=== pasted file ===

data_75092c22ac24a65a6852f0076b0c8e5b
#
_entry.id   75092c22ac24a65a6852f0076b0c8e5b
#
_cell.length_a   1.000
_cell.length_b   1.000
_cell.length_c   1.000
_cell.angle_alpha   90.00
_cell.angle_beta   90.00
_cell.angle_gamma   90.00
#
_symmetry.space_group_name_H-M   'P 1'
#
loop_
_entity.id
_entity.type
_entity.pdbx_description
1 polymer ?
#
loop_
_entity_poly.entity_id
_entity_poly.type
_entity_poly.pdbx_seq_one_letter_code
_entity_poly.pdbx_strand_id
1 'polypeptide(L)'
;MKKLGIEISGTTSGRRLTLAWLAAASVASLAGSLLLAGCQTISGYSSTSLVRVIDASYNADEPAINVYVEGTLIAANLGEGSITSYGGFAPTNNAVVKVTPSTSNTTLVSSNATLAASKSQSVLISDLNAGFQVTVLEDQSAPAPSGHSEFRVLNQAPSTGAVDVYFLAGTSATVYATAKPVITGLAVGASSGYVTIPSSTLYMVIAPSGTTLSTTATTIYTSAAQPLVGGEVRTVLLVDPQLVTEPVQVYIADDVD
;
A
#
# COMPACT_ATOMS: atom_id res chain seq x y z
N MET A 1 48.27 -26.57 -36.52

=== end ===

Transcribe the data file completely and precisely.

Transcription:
data_75092c22ac24a65a6852f0076b0c8e5b
#
_entry.id   75092c22ac24a65a6852f0076b0c8e5b
#
_cell.length_a   1.000
_cell.length_b   1.000
_cell.length_c   1.000
_cell.angle_alpha   90.00
_cell.angle_beta   90.00
_cell.angle_gamma   90.00
#
_symmetry.space_group_name_H-M   'P 1'
#
loop_
_entity.id
_entity.type
_entity.pdbx_description
1 polymer ?
#
loop_
_entity_poly.entity_id
_entity_poly.type
_entity_poly.pdbx_seq_one_letter_code
_entity_poly.pdbx_strand_id
1 'polypeptide(L)'
;MKKLGIEISGTTSGRRLTLAWLAAASVASLAGSLLLAGCQTISGYSSTSLVRVIDASYNADEPAINVYVEGTLIAANLGEGSITSYGGFAPTNNAVVKVTPSTSNTTLVSSNATLAASKSQSVLISDLNAGFQVTVLEDQSAPAPSGHSEFRVLNQAPSTGAVDVYFLAGTSATVYATAKPVITGLAVGASSGYVTIPSSTLYMVIAPSGTTLSTTATTIYTSAAQPLVGGEVRTVLLVDPQLVTEPVQVYIADDVD
;
A
#
# COMPACT_ATOMS: atom_id res chain seq x y z
N MET A 1 48.27 -26.57 -36.52